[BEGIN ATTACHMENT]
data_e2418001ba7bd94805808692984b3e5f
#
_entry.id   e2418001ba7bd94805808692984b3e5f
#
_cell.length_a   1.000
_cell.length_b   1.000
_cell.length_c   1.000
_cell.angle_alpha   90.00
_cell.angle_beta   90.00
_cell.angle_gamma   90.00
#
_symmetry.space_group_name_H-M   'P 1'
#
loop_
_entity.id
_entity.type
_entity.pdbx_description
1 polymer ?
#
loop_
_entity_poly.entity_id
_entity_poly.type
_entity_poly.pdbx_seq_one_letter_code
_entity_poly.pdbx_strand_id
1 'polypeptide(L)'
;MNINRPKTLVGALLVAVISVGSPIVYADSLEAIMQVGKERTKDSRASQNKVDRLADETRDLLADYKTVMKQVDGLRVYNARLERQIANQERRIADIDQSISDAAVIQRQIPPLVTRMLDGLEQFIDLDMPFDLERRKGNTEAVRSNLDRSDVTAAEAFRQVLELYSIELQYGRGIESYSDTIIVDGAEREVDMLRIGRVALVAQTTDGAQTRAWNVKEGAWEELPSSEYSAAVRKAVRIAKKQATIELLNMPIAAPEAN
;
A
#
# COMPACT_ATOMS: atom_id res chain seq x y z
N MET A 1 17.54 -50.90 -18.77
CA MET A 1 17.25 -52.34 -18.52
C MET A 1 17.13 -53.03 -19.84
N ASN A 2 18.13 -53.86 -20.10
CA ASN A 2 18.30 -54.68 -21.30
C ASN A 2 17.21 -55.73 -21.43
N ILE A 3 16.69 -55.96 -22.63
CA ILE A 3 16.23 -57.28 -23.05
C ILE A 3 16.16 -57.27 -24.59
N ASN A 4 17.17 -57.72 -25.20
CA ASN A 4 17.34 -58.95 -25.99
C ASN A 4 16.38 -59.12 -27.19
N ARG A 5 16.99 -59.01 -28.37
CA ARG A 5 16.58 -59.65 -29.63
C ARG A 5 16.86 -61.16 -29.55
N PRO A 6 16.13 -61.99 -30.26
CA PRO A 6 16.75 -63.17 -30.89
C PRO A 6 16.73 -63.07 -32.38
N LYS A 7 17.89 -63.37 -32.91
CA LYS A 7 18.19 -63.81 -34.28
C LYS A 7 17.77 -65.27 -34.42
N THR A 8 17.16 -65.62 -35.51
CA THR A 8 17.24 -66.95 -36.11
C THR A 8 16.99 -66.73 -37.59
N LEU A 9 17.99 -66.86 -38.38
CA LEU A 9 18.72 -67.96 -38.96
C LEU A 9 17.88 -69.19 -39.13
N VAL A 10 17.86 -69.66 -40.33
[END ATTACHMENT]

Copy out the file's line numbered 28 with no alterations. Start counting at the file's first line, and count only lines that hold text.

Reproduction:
A